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Academy releases top 6 archaeological finds of 2015

(Chinaculture.org) Updated: 2016-01-13 13:14 Comments

Academy releases top 6 archaeological finds of 2015

The photos show gold items, a jade pendant, and a turtle-shaped jade seal unearthed from the Haihunhou cemetery dating back to the Western Han Dynasty (206 BC-AD 24) in Nanchang, Jiangxi province. [Photo/Xinhua]

The Chinese Academy of Social Sciences has released China's six top new archaeological discoveries of 2015 on Tuesday.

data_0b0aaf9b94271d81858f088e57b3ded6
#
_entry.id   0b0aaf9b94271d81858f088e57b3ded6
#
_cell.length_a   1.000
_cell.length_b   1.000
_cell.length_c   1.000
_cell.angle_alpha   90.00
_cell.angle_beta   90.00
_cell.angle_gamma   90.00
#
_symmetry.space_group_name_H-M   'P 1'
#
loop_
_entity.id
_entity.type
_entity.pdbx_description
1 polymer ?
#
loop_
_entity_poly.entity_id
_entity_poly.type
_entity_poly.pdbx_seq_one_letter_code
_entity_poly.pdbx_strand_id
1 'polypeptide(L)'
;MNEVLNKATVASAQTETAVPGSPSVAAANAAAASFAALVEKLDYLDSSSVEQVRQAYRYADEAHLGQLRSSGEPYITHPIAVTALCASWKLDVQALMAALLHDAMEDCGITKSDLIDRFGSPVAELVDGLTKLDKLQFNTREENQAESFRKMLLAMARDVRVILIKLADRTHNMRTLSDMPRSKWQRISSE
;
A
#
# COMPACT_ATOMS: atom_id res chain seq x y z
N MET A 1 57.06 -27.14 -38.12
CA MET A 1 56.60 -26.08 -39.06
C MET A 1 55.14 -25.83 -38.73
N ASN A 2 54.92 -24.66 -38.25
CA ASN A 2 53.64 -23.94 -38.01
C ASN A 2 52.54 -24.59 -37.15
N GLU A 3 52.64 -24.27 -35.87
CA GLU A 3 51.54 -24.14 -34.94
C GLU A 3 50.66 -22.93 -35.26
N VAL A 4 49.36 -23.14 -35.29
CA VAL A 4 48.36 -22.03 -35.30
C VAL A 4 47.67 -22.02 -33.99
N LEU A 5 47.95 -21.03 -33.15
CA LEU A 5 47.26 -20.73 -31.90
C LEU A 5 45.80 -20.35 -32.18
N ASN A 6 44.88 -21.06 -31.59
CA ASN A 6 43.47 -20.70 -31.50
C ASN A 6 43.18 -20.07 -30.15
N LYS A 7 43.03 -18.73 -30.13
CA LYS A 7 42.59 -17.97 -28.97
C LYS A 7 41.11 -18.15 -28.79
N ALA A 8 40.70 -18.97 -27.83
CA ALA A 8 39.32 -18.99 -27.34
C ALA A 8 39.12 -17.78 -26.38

The results were chosen from dozens of new archaeological discoveries in 2015 by judges from the SACH, the Institute of Archaeology under the Chinese Academy of Social Sciences, Peking University, the National Museum and other archaeological institutions.

1. Haihunhou cemetery in Jiangxi

Artifacts found at the cemetery are preserved at a laboratory in Nanchang of East China's Jiangxi province for further study. The Haihunhou cemetery is located a kilometer from the nearest village in Nanchang. It covers some 40,000 square meters with eight tombs and a chariot burial site with walls that stretch for almost 900 meters. The site was first discovered in November and it is considered the most complete cemetery of the Western Han Dynasty.

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